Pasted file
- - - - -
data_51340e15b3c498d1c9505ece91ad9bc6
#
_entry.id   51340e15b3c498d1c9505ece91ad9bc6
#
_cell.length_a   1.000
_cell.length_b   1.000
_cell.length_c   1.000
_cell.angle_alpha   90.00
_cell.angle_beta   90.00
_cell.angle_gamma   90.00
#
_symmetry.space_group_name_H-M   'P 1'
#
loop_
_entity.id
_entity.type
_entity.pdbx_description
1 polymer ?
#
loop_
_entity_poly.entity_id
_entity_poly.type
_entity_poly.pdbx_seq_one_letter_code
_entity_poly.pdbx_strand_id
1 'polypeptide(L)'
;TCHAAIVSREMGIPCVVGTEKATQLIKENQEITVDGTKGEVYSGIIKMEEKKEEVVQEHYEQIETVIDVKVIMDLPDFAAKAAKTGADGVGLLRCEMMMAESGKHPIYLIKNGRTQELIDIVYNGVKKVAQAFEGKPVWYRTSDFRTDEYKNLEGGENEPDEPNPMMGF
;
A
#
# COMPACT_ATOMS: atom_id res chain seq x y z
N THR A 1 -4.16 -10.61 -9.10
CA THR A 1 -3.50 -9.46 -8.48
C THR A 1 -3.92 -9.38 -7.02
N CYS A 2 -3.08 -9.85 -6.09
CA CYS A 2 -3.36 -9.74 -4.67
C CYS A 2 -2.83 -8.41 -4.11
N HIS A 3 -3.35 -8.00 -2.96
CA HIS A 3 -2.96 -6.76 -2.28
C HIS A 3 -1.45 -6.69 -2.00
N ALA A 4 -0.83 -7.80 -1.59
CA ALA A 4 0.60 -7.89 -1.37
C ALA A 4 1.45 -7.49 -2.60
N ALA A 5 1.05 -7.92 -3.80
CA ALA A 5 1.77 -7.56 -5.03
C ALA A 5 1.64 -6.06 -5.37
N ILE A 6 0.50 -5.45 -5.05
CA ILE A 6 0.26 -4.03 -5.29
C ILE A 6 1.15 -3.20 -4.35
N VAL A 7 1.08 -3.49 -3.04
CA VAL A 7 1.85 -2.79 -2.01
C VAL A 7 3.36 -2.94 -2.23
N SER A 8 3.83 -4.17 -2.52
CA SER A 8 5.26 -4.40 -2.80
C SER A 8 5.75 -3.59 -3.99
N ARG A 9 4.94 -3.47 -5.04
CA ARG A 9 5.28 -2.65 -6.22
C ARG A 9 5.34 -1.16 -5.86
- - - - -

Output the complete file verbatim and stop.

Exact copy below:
data_51340e15b3c498d1c9505ece91ad9bc6
#
_entry.id   51340e15b3c498d1c9505ece91ad9bc6
#
_cell.length_a   1.000
_cell.length_b   1.000
_cell.length_c   1.000
_cell.angle_alpha   90.00
_cell.angle_beta   90.00
_cell.angle_gamma   90.00
#
_symmetry.space_group_name_H-M   'P 1'
#
loop_
_entity.id
_entity.type
_entity.pdbx_description
1 polymer ?
#
loop_
_entity_poly.entity_id
_entity_poly.type
_entity_poly.pdbx_seq_one_letter_code
_entity_poly.pdbx_strand_id
1 'polypeptide(L)'
;TCHAAIVSREMGIPCVVGTEKATQLIKENQEITVDGTKGEVYSGIIKMEEKKEEVVQEHYEQIETVIDVKVIMDLPDFAAKAAKTGADGVGLLRCEMMMAESGKHPIYLIKNGRTQELIDIVYNGVKKVAQAFEGKPVWYRTSDFRTDEYKNLEGGENEPDEPNPMMGF
;
A
#
# COMPACT_ATOMS: atom_id res chain seq x y z
N THR A 1 -4.16 -10.61 -9.10
CA THR A 1 -3.50 -9.46 -8.48
C THR A 1 -3.92 -9.38 -7.02
N CYS A 2 -3.08 -9.85 -6.09
CA CYS A 2 -3.36 -9.74 -4.67
C CYS A 2 -2.83 -8.41 -4.11
N HIS A 3 -3.35 -8.00 -2.96
CA HIS A 3 -2.96 -6.76 -2.28
C HIS A 3 -1.45 -6.69 -2.00
N ALA A 4 -0.83 -7.80 -1.59
CA ALA A 4 0.60 -7.89 -1.37
C ALA A 4 1.45 -7.49 -2.60
N ALA A 5 1.05 -7.92 -3.80
CA ALA A 5 1.77 -7.56 -5.03
C ALA A 5 1.64 -6.06 -5.37
N ILE A 6 0.50 -5.45 -5.05
CA ILE A 6 0.26 -4.03 -5.29
C ILE A 6 1.15 -3.20 -4.35
N VAL A 7 1.08 -3.49 -3.04
CA VAL A 7 1.85 -2.79 -2.01
C VAL A 7 3.36 -2.94 -2.23
N SER A 8 3.83 -4.17 -2.52
CA SER A 8 5.26 -4.40 -2.80
C SER A 8 5.75 -3.59 -3.99
N ARG A 9 4.94 -3.47 -5.04
CA ARG A 9 5.28 -2.65 -6.22
C ARG A 9 5.34 -1.16 -5.86